The Ozymandias Colossus
Silver gelatin on glass
23.5 x 29.5 cm
Epigraphic Survey, Oriental Institute, University of Chicago
The Ozymandias Colossus at the Ramesseum.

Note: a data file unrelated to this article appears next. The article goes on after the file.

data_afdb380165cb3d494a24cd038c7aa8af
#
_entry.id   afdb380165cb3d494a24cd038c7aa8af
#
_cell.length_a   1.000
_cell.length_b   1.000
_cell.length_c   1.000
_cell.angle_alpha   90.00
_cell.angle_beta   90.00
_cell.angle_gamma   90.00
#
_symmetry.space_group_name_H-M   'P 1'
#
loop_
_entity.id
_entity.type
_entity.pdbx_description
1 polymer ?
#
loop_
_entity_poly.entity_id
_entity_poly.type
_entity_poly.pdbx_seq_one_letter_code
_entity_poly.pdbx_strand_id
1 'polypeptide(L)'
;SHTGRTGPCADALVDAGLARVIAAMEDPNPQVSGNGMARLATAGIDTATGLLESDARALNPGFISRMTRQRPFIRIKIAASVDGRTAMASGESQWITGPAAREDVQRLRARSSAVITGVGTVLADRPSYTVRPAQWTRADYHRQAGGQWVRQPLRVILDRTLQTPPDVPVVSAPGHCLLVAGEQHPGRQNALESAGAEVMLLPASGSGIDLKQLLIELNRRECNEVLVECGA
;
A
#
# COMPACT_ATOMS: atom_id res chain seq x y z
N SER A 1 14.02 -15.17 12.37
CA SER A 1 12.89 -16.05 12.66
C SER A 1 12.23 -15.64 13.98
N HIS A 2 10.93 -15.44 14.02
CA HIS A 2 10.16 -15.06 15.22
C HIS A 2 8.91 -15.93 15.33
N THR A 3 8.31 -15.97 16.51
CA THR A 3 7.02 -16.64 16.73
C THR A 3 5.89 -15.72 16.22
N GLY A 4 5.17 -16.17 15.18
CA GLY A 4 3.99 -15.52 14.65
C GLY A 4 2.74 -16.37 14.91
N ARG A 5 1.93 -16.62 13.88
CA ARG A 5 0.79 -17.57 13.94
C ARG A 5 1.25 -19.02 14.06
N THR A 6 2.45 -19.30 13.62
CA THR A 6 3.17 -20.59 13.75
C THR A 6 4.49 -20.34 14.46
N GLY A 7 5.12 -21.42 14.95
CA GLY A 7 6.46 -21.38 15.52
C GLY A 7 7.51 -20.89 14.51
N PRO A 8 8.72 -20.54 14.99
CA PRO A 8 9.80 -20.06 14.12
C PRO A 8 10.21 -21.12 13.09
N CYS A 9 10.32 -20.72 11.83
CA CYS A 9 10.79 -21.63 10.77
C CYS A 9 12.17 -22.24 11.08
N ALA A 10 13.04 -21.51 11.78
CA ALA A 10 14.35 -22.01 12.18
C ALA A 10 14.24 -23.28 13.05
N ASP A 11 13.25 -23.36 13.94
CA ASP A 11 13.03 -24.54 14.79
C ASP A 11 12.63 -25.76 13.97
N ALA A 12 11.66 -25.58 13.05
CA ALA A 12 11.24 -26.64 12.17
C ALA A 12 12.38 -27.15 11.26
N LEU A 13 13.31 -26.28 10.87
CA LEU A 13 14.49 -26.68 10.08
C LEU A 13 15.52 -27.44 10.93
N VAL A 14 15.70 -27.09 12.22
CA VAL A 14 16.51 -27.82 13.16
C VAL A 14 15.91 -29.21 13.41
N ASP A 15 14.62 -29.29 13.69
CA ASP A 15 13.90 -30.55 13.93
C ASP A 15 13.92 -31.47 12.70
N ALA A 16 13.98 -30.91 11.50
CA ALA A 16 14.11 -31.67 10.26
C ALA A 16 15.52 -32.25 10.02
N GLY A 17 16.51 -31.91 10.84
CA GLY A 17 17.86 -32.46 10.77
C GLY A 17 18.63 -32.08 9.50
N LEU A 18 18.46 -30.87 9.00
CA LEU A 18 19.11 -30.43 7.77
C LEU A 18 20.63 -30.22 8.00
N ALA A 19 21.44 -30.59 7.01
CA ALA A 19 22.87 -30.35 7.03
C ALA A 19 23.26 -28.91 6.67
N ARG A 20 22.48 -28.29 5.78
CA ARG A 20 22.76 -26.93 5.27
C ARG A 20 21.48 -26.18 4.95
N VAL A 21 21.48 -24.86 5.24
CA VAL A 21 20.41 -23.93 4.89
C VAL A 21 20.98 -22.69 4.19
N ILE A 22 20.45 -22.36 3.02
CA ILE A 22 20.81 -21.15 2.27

This is a photograph of the second, or "festival," court of the Ramesseum, the mortuary temple of Ramesses II, called by the ancient Egyptians "The Temple of Millions of Years United with Thebes." Classical travellers referred to the temple, already much quarried away, both as the "Tomb of Ozymandias" and as the "Memnonium." It was Jean-François Champollion who correctly identified the ruins as those of Ramesses's mortuary temple and coined the name "Ramesseum." On the right lies the toppled torso of a seated colossal statue of Ramesses II carved in red granite, called the Ozymandias colossus, originally about 20 meters high and weighing roughly 1,000 tons. Ozymandias is a Hellenized form of the prenomen of Ramesses II, Usermaatra. Shelley's famous poem "Ozymandias" appears to have been inspired by Diodorus Siculus's description of this Ramesseum colossus.

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